Lift the Weight Elements
- Using Video: Color the Wind Festival
- Metaphor Walkthrough: The Kite
- Facilitating the Activity: Number Grid
- Resilience Booster: Design Your Kite
Lift the Weight Vocabulary
Lift the Weight Learner Objectives
- I can explain how the kite metaphor (resistance) applies to rules, expectations and responsibilities.
- I can explain what an expectation is using examples (rules, laws, commitments, schoolwork, chores, routines).
- I can explain what responsibility means (being dependable, making the choice, and being accountable for the expectations).
- I can explain how responsibility and expectations help me find success.
Show the overall metaphor:
Explain to your students that this is a picture of a beach kite. Ask students if you were to fly a kite, what would you need? (students should be able to verbalize the kite, string, and someone to hold the string or an anchor).
Point out that in the visual metaphor on display you can see all three of these things. Students may or may not bring up wind. If you want to include the wind, then feel free to do so; but it is not necessary for the metaphor explanation.
Connection: If you have taught the motivation formula, you can easily reference the wind and the sails as part of this metaphor as well.
Flag #1 (the kite)
We are going to imagine for a moment that the kite represents each one of us. Take a moment to frame the rest of the metaphor by asking some fun questions about the kite representing each individual student.
The following questions could generate some good examples:
- What makes a kite unique?
- What are some of the different shapes of kites?
- What are some of the different designs or images on kites?
- What would be cool about being a kite?
Flag #2 (the guide ropes)
Display the images of the kite strings. Ask: How do the strings attached to a kite help it fly upwards? Students may or may not be able to vocalize exactly the role a kite string plays in flying a kite. After students generate some ideas or thoughts, follow up with the following questions to drive the conversation:
If you throw something like a kite into the air on a windy day, what will happen? (fly for a bit and fall to the ground, get blown into a tree, go into the sky and eventually fall)
How does the string help the kite then? (helps it rise higher and higher without crashing or getting stuck)
Explain the resistance the kite line creates allows it to fly against the wind. The wind is pushing the kite away, while the line pulls it back. This resistance allows it to move up into the air. In fact on professional kites, there are multiple lines that do different things. Some allow it to move left and right, or up and down.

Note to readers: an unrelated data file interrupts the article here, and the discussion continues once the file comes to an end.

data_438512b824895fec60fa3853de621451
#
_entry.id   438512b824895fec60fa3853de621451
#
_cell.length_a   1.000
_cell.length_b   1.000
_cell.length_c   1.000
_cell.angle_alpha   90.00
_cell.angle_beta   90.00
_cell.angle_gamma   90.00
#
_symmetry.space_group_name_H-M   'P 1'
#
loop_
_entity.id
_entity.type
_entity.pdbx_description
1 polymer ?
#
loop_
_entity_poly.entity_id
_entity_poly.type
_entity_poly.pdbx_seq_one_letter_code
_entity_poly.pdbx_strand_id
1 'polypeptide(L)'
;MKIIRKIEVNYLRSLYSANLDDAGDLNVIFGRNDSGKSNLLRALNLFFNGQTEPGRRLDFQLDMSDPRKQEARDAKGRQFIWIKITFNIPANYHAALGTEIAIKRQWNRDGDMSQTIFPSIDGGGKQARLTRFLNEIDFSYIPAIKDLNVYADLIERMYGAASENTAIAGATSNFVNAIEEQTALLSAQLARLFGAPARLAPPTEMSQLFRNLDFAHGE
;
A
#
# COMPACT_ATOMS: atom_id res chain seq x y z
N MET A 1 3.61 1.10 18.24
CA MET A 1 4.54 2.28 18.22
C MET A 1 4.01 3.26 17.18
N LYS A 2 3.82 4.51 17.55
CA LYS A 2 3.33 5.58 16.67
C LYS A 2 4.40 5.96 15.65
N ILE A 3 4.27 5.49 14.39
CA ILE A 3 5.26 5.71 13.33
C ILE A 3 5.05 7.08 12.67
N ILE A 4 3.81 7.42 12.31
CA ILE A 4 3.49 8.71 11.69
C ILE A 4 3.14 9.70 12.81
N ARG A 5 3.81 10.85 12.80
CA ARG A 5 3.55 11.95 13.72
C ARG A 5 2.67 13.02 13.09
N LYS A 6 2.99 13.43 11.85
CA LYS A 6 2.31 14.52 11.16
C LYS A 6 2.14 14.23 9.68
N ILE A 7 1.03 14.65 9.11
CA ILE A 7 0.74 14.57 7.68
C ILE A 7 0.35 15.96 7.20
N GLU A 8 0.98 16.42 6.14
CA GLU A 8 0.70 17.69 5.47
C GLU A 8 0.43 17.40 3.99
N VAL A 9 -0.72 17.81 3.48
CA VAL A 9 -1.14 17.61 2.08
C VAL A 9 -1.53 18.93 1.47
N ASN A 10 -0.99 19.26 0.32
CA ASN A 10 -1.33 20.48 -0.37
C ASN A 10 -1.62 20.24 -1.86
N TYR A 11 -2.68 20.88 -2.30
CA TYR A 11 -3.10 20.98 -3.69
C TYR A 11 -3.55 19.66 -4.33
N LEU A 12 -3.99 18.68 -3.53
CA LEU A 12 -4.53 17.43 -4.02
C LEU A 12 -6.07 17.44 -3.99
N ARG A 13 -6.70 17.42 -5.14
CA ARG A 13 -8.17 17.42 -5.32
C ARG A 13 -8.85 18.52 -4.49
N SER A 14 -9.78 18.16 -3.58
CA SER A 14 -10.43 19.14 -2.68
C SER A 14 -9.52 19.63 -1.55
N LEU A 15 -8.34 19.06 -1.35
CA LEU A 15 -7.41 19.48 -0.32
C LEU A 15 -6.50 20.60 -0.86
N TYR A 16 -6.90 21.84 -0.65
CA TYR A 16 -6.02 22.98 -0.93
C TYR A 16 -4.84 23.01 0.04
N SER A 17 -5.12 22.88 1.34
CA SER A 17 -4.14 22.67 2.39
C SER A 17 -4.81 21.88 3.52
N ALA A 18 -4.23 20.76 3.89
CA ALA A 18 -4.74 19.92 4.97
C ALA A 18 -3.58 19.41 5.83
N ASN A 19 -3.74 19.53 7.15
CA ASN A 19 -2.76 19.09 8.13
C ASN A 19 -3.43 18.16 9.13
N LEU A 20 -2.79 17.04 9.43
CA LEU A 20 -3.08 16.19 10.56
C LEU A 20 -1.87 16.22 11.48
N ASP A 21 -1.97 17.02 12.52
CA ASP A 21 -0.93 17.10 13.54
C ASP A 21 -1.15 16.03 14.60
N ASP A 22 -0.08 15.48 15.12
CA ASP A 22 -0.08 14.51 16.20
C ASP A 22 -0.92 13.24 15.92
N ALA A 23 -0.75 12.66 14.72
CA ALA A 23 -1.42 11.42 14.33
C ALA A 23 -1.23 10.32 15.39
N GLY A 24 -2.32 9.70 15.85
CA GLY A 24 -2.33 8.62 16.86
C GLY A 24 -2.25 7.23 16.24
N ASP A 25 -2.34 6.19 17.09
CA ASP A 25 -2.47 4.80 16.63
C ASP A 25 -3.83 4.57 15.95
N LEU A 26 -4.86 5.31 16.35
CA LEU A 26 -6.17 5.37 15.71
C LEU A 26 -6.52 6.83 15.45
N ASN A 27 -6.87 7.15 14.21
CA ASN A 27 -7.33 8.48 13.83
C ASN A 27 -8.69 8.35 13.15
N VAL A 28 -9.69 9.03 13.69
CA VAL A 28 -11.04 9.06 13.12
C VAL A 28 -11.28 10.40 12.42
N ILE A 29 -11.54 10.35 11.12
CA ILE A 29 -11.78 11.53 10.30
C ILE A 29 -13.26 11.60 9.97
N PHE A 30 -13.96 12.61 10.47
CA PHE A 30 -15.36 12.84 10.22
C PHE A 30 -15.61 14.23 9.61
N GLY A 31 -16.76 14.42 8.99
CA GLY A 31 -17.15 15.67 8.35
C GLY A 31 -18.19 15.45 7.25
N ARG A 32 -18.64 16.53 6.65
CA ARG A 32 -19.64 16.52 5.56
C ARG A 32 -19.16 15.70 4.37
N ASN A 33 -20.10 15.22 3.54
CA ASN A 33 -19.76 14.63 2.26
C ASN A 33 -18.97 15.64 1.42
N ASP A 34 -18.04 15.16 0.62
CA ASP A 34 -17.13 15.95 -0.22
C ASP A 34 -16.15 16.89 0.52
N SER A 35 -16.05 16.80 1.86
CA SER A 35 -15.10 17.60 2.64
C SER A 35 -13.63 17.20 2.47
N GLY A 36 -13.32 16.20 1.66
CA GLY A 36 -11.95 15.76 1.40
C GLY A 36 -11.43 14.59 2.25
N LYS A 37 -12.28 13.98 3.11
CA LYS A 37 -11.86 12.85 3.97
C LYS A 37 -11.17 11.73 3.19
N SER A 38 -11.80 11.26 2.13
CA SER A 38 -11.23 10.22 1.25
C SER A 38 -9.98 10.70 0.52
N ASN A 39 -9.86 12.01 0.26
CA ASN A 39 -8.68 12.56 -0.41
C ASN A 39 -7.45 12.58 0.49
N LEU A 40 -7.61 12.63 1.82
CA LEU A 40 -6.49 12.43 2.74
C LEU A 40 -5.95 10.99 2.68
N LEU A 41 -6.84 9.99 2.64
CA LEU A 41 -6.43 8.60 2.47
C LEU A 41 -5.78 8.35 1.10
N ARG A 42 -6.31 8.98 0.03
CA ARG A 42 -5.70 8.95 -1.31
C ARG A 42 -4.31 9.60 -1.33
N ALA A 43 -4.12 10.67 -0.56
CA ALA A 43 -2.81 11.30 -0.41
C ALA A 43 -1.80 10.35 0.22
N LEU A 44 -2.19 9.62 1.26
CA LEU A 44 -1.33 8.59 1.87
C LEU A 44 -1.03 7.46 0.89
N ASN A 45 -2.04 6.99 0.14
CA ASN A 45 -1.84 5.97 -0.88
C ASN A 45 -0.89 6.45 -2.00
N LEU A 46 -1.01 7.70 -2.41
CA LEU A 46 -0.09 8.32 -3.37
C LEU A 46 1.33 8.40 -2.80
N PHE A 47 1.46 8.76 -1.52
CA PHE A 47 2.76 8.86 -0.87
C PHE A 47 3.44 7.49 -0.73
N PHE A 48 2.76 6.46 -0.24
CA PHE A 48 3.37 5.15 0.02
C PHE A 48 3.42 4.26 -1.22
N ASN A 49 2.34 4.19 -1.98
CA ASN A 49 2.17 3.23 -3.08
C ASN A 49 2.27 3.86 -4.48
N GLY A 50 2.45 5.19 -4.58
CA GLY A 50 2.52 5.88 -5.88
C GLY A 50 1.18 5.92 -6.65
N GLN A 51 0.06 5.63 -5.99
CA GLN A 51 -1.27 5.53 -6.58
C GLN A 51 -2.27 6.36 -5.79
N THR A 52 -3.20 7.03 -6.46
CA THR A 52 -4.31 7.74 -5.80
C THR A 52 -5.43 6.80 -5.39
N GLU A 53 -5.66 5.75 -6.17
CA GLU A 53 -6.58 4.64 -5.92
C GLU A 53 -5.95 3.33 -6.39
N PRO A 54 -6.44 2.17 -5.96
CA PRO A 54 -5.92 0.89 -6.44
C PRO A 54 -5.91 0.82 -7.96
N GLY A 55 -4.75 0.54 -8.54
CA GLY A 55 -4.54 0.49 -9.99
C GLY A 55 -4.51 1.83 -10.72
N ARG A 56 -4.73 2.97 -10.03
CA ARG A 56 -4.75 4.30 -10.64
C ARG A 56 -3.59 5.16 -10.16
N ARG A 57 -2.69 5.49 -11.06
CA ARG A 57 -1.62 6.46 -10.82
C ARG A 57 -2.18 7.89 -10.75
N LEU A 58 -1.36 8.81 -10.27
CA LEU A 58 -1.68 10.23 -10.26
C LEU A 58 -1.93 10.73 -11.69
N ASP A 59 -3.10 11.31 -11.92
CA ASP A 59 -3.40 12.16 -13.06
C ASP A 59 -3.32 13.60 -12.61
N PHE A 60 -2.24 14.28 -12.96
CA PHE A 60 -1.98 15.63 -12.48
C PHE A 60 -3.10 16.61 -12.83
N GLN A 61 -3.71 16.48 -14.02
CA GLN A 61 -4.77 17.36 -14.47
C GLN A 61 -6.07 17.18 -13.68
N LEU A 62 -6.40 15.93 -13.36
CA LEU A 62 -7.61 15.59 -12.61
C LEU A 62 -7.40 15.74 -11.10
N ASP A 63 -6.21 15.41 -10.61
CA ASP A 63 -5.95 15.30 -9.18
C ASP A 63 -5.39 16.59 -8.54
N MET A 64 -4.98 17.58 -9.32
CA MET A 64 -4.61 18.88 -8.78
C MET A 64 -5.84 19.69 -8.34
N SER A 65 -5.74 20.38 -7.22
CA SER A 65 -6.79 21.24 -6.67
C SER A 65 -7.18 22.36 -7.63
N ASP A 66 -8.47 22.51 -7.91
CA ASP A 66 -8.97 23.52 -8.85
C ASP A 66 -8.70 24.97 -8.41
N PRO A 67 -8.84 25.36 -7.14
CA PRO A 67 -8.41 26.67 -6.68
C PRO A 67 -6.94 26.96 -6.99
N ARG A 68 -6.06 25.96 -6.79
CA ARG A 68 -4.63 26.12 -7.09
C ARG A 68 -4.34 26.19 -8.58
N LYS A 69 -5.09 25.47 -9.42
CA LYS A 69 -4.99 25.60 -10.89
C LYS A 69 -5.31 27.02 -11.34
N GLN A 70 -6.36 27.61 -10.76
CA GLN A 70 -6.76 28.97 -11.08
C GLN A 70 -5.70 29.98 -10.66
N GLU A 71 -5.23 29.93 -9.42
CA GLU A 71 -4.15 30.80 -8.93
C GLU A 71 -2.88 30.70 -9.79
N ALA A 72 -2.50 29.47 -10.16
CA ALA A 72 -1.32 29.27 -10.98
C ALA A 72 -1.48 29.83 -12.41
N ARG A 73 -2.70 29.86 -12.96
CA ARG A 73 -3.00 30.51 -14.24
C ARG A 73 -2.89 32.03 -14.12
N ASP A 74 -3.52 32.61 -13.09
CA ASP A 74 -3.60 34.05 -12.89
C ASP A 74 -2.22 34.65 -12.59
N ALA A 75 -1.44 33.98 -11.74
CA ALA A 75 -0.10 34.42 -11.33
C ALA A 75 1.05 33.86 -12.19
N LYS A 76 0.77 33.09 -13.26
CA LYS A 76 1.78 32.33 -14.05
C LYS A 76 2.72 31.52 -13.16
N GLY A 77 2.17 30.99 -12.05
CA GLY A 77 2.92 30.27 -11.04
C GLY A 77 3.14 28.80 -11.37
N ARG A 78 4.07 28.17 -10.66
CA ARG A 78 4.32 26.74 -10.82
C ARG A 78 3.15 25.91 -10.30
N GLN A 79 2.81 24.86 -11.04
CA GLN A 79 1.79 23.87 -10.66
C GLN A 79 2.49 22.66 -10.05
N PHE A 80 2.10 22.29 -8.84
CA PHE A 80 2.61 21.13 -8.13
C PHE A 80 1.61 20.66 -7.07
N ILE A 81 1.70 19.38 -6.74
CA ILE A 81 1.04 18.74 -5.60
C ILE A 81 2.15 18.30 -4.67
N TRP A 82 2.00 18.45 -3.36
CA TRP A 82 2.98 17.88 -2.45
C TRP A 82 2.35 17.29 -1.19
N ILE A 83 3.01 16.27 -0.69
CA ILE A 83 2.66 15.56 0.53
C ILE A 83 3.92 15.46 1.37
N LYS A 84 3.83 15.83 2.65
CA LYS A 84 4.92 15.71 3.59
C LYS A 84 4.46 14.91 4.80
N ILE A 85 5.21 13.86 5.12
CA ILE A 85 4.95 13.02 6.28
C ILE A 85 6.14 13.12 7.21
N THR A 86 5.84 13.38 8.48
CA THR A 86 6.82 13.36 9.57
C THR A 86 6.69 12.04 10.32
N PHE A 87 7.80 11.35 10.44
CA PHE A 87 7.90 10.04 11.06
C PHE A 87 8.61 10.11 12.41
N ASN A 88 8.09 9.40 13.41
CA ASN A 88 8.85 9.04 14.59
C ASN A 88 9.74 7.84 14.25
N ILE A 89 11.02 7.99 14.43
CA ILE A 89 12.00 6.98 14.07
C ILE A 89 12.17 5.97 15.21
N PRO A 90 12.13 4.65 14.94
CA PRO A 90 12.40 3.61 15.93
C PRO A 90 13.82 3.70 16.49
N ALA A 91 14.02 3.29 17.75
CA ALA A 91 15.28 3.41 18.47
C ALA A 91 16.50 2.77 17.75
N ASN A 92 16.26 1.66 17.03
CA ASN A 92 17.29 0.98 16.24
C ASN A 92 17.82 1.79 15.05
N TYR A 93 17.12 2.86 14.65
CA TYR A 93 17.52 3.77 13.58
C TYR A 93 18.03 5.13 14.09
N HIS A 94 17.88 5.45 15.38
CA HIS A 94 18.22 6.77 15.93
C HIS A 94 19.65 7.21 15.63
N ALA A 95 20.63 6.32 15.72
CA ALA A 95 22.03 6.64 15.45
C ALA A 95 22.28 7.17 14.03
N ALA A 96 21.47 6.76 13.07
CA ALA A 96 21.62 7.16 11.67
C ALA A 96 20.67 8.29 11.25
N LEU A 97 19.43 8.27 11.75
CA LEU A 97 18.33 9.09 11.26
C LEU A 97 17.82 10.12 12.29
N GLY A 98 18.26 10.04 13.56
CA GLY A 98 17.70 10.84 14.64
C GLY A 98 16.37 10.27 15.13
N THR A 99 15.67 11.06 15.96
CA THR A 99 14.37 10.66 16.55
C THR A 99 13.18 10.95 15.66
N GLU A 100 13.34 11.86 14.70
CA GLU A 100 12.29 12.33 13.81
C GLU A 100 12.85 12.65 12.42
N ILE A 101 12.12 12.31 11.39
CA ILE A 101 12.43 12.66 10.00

Explain that we have lines in our life as well that feel like they are pulling against us. Just like the kite could feel like the kite string is trying to pull it back toward the ground or holding it back, in reality it is designed to help the kite climb higher and higher.
Ask this key question: What are examples of kite lines in our life that feel like they control us or hold us but are actually helping us? It’s always fun to see if students will bring up examples of rules, routines, tasks or other items that fall under the key concept: responsibility and expectations. If a student brings up an example that is an example of an expectation (rule, chore, schoolwork, routine), then use that to transition. If not, then lead out with some examples.
These lines can definitely represent the expectations that are given to you every single day. Define the words responsibilities and expectations for your students.
Responsibility: the accountability for completing certain tasks or following certain rules.
Expectations: the tasks, rules, routines, and promises we make.
We have expectations in different areas of our lives. We have them at home, at school and even in our community.
METAPHOR WALKTHROUGH CONTINUED:
Flag #3 (no guide ropes)
Ask the following questions: What do you see in the metaphor here? What is the story behind this kite? Students may come up with different responses regarding the kite. The concept to reinforce is that without the kite lines that help guide the kite higher and higher into the air, the kite will fall to the ground. Once that principle has been surfaced, use some of the following questions to process:
- What needs to happen to fly a kite if it has fallen to the ground?
- Can anyone explain in their own words why the kite lines are so important to keep the kite in the air?
- If the kite represents each one of us and if the kite lines represent routines, rules, tasks and chores, why do these things help us rise higher?
- What does the kite falling to the ground represent?